What’s The Hardest Fish To Catch?

By Debbie Hanson

Sep 07, 2021

Why the blue marlin is considered the hardest fish to catch, trolling techniques for the toughest fish to catch, how to land the hardest saltwater fish to catch

If you ask a few different anglers what they think the hardest fish to catch in saltwater would be, you might get a few different answers based on opinion. However, most would agree that the blue marlin ranks right near the top when it comes to the most challenging of the big game species, but is closely followed by the black marlin, swordfish, and yellowfin tuna.

Hardest Saltwater Fish to Catch

Maybe you’ve been wondering, “What is the hardest fish to catch based on size and strength?” If that’s the case, consider the fact that blue marlin can exceed 14 feet in length and 1,500 pounds. This amazing pelagic species is capable of impressive leaps (often multiple leaps in quick succession) and high-speed dives when hooked, which is why blue marlin are among the toughest fish to catch and are often pursued by offshore saltwater big game anglers worldwide.

Trolling Techniques for Hard to Catch Fish

Trolling from an offshore sportfishing boat with either live baits or rigged dead baits (such as ballyhoo or flying fish) is one of the most common techniques for targeting blue marlin, but rubber skirted lures or plugs can be used to troll for this challenging offshore species as well. In general, trolling speeds for blue marlin range from 6.5 to 8.5 knots and they can be found as shallow as 250 feet and anywhere deeper than 250 feet.

Reeling in the Hardest Fish to Catch

As you might imagine, reeling in a “grander” (a blue marlin that weighs a thousand pounds or more) is no easy feat. Keeping constant pressure on the fish is so important to prevent the fish from tossing the hook out of its mouth during a leap or headshake. Once you successfully reel the fish up to the final 50 feet, you will have to “pump and reel” by raising the rod about 15 degrees and then reeling very fast for one turn of the crank as you lower the rod tip back down 15 degrees. You’ll have to rapidly repeat this process until the last of the line is gained and the leader is touched by the mate or a fellow angler who is assisting with the catch.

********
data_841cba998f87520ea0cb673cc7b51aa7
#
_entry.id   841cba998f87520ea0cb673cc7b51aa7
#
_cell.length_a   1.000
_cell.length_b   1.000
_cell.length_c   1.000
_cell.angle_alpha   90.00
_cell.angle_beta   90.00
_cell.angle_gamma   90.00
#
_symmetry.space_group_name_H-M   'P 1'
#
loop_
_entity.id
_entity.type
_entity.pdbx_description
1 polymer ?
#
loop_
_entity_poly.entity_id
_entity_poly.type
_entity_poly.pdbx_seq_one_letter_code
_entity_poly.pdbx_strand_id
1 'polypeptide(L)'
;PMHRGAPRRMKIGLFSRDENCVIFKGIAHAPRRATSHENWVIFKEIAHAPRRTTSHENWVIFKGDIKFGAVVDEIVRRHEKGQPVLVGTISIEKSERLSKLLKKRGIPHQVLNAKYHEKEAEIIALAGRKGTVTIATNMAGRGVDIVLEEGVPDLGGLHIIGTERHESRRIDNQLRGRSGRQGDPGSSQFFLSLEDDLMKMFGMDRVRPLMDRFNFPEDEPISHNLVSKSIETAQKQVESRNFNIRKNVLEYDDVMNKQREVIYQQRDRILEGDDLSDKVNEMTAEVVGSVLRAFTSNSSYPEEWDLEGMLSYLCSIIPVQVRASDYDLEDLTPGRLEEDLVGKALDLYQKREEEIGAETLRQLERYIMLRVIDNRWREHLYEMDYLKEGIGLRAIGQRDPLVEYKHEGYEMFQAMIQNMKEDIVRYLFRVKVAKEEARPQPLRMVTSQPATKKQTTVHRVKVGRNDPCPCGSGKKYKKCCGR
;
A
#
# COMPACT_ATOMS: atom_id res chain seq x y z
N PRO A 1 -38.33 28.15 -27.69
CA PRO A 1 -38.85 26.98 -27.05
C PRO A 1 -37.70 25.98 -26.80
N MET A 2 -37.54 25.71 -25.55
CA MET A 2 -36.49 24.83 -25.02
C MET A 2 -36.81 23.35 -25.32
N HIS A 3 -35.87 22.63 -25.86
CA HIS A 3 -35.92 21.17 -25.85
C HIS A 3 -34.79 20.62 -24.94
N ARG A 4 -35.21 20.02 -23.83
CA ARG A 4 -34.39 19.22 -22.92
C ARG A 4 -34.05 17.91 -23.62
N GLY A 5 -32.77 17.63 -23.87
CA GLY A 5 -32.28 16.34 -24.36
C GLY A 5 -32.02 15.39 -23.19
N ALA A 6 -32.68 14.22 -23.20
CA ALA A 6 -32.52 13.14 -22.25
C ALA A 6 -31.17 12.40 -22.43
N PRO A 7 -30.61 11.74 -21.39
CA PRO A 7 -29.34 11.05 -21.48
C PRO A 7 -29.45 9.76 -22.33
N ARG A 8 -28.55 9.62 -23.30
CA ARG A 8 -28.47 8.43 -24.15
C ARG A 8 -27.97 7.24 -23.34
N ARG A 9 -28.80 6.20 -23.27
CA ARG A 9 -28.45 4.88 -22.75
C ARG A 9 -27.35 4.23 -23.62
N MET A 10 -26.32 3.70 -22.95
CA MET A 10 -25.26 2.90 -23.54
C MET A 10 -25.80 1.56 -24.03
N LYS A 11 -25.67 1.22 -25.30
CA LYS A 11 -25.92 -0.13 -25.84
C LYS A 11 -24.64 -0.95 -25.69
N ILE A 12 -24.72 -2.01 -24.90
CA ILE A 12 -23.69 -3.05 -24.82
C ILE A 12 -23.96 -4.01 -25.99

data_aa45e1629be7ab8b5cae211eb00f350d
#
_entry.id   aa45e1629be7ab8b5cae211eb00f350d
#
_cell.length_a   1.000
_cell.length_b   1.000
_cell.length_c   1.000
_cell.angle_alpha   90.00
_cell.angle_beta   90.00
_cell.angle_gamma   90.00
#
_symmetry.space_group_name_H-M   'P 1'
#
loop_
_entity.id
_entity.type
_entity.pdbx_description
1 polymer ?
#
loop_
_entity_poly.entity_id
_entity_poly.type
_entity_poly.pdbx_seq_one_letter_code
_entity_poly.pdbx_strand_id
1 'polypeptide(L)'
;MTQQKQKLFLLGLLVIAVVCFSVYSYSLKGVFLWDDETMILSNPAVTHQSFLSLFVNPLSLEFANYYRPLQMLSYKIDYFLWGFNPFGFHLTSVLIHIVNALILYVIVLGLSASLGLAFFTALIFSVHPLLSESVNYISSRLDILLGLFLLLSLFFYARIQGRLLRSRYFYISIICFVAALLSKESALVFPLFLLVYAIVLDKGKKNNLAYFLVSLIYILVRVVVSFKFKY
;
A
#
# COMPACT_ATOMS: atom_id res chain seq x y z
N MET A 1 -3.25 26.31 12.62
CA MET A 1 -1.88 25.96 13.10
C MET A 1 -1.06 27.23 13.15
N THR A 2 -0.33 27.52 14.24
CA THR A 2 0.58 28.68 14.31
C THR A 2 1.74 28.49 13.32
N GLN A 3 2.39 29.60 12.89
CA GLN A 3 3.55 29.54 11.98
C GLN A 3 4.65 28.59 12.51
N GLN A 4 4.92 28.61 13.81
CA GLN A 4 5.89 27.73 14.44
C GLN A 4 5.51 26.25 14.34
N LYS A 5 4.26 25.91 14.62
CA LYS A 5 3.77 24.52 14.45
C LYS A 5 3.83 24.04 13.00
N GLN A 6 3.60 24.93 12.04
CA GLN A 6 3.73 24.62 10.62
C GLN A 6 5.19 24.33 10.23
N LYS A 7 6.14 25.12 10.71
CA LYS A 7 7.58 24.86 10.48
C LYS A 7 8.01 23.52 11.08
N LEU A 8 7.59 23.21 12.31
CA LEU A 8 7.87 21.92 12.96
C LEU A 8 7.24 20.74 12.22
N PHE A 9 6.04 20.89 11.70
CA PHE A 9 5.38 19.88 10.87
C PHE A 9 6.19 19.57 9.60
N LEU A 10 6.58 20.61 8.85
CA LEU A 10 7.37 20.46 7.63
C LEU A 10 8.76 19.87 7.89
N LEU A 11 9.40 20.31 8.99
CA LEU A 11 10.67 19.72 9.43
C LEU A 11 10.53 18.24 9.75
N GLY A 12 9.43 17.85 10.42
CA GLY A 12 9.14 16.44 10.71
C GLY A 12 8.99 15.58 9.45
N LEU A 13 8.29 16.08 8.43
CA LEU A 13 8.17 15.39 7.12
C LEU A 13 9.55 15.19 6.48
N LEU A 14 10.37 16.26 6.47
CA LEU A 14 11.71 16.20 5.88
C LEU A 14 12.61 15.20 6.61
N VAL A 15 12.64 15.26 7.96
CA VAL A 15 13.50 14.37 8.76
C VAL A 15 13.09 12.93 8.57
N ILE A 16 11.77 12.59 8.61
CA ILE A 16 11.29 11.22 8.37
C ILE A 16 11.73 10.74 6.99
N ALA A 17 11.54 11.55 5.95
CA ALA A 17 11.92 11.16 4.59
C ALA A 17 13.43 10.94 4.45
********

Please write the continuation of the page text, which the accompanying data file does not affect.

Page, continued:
Now you know the answer to the question, “What is the hardest fish to catch?” You also know why the blue marlin deserves the title of the hardest fish to catch in the world of offshore big game sportfishing. If you want to switch gears from saltwater fishing to freshwater fishing, you can learn about hard to catch river fish or get tips for freshwater river fishing.

Debbie Hanson
Debbie Hanson
Debbie Hanson is an award-winning outdoor writer, women’s sport fishing advocate, IGFA world record holder, and freshwater guide living in Southwest Florida. Hanson’s written work has appeared in publications such as Florida Game & Fish Magazine, BoatUS Magazine, and USA Today Hunt & Fish. To learn more about her work, visit shefishes2.com or follow her on Instagram @shefishes2.